In our Frankenstein episode–along with a discussion of movie, comic, and television adaptations–you’ll also learn a bit about the upcoming production of Frankenstein  scheduled to kick off Prime Stage Theatre’s 26th Season in November. It looks like they have an exciting lineup of shows.

Click the player below to find out more.

Not Your Universal Monster:
The Hammer Frankenstein Series

August 4th, 2022

It’s alive! Out of the lab and in your earbuds, the latest episode of the Horror Drafts podcast featuring a two-hour discussion of all things Frankenstein is available now. Here’s the description from the podcast site:

This week we are joined by author, screenwriter, playwright, podcaster, and all-around Frankenstein expert Lawrence C. Connolly to draft Frankenstein adaptations!  Lawrence also tells us about his experience working on Nightmare Cinema and his own upcoming Frankenstein adaptation [coming this fall from Prime Stage Theatre]. This draft has it all from films to plays to comics and stage adaptations, we hope you enjoy!

And so … as promised in my previous post, I’d like to offer some images, links, and supplementary information for anyone interested in additional information on the Frankenstein adaptations mentioned in the free-ranging discussion with podcast hosts Nicholas Schwartz and Brantley Palmer.

In “Discovering Frankenstein,” I talked about the Warner Brothers cartoons that introduced me to the Frankenstein monster. Thanks to them, I was familiar with the iconic Universal design before I saw my first Frankenstein movie. Unfortunately, that movie was Hammer’s The Revenge of Frankenstein (1958), and the monster looked nothing like the one I saw in the cartoons.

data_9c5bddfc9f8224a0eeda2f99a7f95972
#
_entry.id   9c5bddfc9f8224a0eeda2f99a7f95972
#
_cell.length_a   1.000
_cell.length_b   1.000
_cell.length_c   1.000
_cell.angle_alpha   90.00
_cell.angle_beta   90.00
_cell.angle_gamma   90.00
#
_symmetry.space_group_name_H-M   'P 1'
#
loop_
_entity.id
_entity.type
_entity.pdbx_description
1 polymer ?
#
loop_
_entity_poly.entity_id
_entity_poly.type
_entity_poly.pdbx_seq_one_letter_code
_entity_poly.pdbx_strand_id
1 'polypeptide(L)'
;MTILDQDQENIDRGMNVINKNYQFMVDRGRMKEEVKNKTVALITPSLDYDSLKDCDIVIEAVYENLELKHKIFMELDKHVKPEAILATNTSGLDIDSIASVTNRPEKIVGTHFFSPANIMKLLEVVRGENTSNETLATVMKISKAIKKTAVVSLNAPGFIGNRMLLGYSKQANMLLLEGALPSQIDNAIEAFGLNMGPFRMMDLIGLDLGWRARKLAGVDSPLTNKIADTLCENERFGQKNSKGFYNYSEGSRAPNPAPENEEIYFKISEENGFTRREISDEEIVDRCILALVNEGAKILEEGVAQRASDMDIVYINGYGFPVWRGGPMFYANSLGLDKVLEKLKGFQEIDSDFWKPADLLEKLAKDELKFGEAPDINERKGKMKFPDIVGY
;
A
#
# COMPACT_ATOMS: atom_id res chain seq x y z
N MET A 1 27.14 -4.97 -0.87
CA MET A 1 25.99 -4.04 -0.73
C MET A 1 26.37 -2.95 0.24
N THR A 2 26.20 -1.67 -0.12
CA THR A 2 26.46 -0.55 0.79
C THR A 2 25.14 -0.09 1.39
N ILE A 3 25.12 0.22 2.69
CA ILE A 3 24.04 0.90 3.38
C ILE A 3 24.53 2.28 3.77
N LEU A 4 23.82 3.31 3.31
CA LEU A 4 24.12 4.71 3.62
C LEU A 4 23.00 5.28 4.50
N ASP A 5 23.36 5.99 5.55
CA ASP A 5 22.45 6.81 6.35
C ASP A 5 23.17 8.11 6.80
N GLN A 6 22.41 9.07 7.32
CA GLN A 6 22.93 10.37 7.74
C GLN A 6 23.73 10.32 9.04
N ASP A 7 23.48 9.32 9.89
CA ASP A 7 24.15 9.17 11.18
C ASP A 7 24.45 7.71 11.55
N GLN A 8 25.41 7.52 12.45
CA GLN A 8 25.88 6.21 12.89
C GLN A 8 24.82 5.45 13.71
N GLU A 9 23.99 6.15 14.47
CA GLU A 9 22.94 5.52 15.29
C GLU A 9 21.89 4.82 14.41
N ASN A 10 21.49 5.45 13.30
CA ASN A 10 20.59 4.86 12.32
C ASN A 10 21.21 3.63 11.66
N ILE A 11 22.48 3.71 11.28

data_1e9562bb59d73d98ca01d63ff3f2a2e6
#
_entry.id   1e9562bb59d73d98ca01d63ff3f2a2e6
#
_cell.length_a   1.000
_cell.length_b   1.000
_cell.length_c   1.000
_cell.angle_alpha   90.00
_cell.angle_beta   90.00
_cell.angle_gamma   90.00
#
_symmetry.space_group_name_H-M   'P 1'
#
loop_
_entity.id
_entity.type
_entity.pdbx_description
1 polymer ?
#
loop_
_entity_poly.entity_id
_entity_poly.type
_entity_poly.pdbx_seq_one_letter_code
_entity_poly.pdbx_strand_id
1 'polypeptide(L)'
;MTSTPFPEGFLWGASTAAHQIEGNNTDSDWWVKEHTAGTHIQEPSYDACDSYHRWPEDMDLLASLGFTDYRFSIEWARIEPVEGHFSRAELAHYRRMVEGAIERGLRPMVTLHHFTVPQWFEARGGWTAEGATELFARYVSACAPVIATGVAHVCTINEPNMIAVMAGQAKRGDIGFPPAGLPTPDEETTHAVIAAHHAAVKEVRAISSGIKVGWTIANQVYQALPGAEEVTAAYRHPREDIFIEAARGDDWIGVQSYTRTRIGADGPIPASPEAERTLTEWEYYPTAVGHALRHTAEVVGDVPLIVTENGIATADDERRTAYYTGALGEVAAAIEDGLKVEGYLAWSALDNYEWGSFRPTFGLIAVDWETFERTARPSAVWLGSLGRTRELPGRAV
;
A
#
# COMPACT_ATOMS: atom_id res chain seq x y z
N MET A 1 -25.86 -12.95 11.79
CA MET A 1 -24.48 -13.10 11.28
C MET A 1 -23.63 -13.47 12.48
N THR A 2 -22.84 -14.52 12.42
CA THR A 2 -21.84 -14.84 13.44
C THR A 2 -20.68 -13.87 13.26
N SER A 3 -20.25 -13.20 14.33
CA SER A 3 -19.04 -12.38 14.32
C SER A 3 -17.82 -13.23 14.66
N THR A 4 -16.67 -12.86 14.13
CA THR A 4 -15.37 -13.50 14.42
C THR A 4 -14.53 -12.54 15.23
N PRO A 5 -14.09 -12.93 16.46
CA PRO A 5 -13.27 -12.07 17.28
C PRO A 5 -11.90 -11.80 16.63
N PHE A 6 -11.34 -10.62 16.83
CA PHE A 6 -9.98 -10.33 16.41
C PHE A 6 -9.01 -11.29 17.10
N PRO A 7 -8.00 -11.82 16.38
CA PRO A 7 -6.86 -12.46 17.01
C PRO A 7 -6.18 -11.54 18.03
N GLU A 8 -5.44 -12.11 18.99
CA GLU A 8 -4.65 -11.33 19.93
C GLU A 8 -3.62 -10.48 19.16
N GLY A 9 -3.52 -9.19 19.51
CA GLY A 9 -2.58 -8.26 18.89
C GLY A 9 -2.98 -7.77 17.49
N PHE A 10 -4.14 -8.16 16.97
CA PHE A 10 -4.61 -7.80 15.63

First revealed suspended in a glass vivarium (right), the creature in Revenge is understated in ways that I wouldn’t be able to appreciate until years later. A brief exchange between Dr. Frankenstein (Peter Cushing) and fellow physician Hans Kleve (Francis Matthews) says it all.

Who is he?

Nobody. He isn’t born yet, but this time it is perfect. Except for a few scars, he’s perfect!

Well, I didn’t think so, though today I appreciate screenwriter Jimmy Sangster’s attempt to echo the words of Mary Shelley’s Victor Frankenstein when he says that the creature’s “limbs were in proportion, and I had selected his features as beautiful. Beautiful!”

Today, I like the Hammer films much more than I did then, although as a kid I did get a kick out of a pair of disembodied eyes that Peter Cushing’s Frankenstein keeps in a fluid-filled vivarium (below). With their optic nerves swaying behind them like tails on a pair of goldfish, the eyes are one of the few things I remember from that initial viewing.

Two other Hammer installments mentioned in the podcast are Nick’s selection The Curse of Frankenstein (1957) and my pick Frankenstein Must Be Destroyed (1969). The latter benefits from a strong performance by Freddy Jones, who plays a man whose brain has been transplanted into a stranger’s body.

But movies and cartoons weren’t my only introductions to the various manifestations of Frankenstein and his creation.

In my next post, we’ll consider Archie Goodwin’s “The Monster,” which appeared in Creepy Magazine in 1966. It impressed me then, and it’s still a personal favorite.

You can watch The Revenge of Frankenstein for free at the Internet Archive and the Roku Channel. You can also purchase a digital or Blu-ray copy at Amazon. Frankenstein Must Be Destroyed has recently been released on Blu-ray from Warner Home Video. It’s also available from Amazon. You can hear more about them and tons of other Frankenstein stuff by clicking the Horror Drafts player below.

I’ll meet you there!